Solon wants fines up to P200K for obstruction of justice

Labor groups stage their own passion play in Mendiola, Manila on Tuesday in time with Holy Week. As Filipino Catholics observe religious traditions during the week, the workers used the occasion to depict contemporary "crosses" being carried by workers. (MNS photo)

Labor groups stage their own passion play in Mendiola, Manila on Tuesday in time with Holy Week. As Filipino Catholics observe religious traditions during the week, the workers used the occasion to depict contemporary “crosses” being carried by workers. (MNS photo)

MANILA (Mabuhay) — A fine as high as P200,000 and jail time of up to 20 years await those who will obstruct the apprehension and prosecution of criminal offenders should the bill filed by Albay Rep. Fernando Gonzalez becomes a law.

House Bill 5521 filed last March seeks to amend Presidential Decree No. 1829, entitled “Penalizing Obstruction of Apprehension and Prosecution of Criminal Offenders.”

The bill seeks to increase the penalties for the obstruction of justice from prision correccional in its maximum period of six years to reclusion temporal in its maximum period of 20 years.

The maximum fine will likewise be raised from a maximum of P6,000 to P200,000, while the minimum fine will go up from P1,000 to P50,000.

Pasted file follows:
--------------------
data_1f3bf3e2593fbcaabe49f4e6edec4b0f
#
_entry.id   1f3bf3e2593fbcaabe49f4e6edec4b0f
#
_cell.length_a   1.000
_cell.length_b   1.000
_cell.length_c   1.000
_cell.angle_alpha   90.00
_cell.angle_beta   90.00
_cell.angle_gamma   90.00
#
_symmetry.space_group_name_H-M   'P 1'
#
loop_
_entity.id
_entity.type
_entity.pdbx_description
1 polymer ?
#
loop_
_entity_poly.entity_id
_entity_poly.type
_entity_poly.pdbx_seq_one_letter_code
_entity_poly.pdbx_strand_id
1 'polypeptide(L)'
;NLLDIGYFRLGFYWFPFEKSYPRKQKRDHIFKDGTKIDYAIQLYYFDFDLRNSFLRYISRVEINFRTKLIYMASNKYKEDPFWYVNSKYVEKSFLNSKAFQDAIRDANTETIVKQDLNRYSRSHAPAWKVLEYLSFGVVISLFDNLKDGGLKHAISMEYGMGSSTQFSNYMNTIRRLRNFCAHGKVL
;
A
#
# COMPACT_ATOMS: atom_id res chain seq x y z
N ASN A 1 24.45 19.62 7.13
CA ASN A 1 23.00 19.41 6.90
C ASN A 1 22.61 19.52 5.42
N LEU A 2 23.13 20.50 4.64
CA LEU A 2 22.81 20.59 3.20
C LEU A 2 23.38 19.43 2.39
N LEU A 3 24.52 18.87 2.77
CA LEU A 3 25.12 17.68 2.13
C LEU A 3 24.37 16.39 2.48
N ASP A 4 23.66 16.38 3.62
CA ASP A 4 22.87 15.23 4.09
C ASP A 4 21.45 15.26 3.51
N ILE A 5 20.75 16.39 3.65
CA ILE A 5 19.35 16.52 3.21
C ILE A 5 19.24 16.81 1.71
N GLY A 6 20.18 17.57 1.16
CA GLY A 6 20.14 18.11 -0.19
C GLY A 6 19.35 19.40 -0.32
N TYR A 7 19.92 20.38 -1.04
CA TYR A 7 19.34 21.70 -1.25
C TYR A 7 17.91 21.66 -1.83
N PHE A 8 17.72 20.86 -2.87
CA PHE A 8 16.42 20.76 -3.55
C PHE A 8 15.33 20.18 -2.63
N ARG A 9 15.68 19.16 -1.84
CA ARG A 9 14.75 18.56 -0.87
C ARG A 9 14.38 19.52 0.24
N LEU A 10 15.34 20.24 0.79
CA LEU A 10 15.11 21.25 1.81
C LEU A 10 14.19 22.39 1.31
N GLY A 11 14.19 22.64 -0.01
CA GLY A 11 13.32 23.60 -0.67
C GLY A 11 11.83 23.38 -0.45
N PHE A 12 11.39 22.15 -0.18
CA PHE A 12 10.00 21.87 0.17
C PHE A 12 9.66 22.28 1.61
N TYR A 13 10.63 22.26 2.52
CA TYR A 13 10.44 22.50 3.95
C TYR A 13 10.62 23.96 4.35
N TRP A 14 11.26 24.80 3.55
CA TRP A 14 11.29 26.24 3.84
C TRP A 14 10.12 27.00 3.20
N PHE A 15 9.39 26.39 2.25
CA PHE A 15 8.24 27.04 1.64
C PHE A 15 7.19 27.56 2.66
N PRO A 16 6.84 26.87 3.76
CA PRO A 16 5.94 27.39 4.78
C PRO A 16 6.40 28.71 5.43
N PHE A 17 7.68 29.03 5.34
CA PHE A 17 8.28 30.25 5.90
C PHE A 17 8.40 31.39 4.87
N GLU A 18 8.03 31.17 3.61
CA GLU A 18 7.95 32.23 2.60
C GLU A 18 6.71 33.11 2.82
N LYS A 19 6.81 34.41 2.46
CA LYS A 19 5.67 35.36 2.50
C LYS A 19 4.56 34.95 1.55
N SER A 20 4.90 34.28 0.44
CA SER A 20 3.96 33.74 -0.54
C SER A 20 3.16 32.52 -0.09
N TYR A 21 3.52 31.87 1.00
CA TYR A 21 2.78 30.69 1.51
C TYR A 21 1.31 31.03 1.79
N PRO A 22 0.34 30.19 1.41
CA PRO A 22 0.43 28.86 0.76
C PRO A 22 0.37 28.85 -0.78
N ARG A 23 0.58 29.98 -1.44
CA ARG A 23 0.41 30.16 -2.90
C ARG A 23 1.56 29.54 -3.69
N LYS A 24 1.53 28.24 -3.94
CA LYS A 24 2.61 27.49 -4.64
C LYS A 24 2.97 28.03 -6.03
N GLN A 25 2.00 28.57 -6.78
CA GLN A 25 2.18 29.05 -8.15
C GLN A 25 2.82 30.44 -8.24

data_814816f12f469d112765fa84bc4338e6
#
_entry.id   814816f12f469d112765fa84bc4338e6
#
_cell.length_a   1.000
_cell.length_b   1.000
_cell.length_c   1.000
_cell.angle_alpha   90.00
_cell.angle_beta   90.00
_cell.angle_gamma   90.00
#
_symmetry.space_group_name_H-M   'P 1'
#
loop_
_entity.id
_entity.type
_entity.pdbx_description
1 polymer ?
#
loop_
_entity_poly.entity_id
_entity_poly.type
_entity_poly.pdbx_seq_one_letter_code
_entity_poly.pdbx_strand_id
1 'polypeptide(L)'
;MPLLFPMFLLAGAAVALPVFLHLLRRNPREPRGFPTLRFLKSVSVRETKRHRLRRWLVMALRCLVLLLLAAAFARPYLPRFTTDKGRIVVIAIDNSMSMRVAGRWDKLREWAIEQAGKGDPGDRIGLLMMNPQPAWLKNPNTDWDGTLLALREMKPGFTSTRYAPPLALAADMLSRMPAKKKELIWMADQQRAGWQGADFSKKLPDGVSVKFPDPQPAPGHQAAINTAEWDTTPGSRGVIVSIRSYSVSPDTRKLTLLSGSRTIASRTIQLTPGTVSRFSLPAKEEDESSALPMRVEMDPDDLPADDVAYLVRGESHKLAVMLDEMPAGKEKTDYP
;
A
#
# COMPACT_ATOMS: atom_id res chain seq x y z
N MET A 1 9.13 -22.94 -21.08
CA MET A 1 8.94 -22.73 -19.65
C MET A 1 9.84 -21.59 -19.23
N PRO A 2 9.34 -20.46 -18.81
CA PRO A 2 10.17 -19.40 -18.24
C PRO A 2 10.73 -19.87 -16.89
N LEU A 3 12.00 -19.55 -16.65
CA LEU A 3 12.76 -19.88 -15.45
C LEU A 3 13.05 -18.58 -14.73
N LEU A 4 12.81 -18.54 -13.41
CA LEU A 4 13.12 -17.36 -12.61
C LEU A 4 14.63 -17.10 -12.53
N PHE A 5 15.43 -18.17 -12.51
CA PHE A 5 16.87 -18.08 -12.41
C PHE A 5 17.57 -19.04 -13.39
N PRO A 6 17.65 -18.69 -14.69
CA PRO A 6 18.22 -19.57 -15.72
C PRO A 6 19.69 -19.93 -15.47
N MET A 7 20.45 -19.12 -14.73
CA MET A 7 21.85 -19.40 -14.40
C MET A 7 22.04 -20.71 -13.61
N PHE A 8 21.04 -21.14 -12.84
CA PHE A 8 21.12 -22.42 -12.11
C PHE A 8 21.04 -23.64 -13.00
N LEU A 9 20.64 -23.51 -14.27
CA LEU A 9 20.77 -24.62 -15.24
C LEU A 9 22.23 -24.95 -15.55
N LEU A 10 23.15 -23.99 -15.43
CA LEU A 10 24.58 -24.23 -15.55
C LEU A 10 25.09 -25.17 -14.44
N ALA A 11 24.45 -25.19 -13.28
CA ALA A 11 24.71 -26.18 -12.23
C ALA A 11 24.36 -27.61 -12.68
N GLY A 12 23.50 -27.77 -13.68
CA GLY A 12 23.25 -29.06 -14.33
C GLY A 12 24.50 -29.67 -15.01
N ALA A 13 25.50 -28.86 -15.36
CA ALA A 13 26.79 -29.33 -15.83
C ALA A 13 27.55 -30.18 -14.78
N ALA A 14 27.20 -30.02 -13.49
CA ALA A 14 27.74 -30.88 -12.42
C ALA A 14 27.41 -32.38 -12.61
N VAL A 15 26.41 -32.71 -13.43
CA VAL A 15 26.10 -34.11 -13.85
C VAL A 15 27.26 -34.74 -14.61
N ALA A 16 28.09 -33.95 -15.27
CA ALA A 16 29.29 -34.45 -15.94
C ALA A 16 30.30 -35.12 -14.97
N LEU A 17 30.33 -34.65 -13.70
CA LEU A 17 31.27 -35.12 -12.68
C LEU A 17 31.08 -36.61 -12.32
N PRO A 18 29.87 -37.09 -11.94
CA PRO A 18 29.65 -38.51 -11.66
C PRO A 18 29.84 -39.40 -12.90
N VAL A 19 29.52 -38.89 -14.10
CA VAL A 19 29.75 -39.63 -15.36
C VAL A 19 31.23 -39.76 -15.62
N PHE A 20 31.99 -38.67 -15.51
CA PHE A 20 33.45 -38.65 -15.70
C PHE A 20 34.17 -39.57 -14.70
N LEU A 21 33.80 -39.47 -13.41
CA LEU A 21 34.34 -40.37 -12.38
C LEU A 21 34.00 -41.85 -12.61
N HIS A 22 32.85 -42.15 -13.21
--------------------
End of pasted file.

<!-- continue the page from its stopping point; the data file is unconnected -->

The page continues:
The penalties shall be imposed on any person who prevents witnesses from testifying in any criminal proceeding or from reporting the commission of any offense or the identity of any offender/s by means of bribery, misrepresentations, deceit, intimidation, force or threats.

In the bill’s explanatory note, Gonzales said the penalties imposed under PD 1829 have remained unchanged since it was enacted by then-President Ferdinand Marcos in 1 981. The decree was issued to penalize any person who knowingly or willingly obstructs, impedes, frustrates or delays the apprehension and prosecution of suspected criminal offenders.

He said it is time for the penalties under the law to be updated to be in touch with modern times and hopefully discourage the public from obstructing the enforcement of the law.

“The said penalties, if not upgraded to the economic and social realities of the time, could even embolden violations,” Gonzalez warned.

HB 5521 has been referred to the Committee on Justice for its appropriate consideration and action. (MNS)

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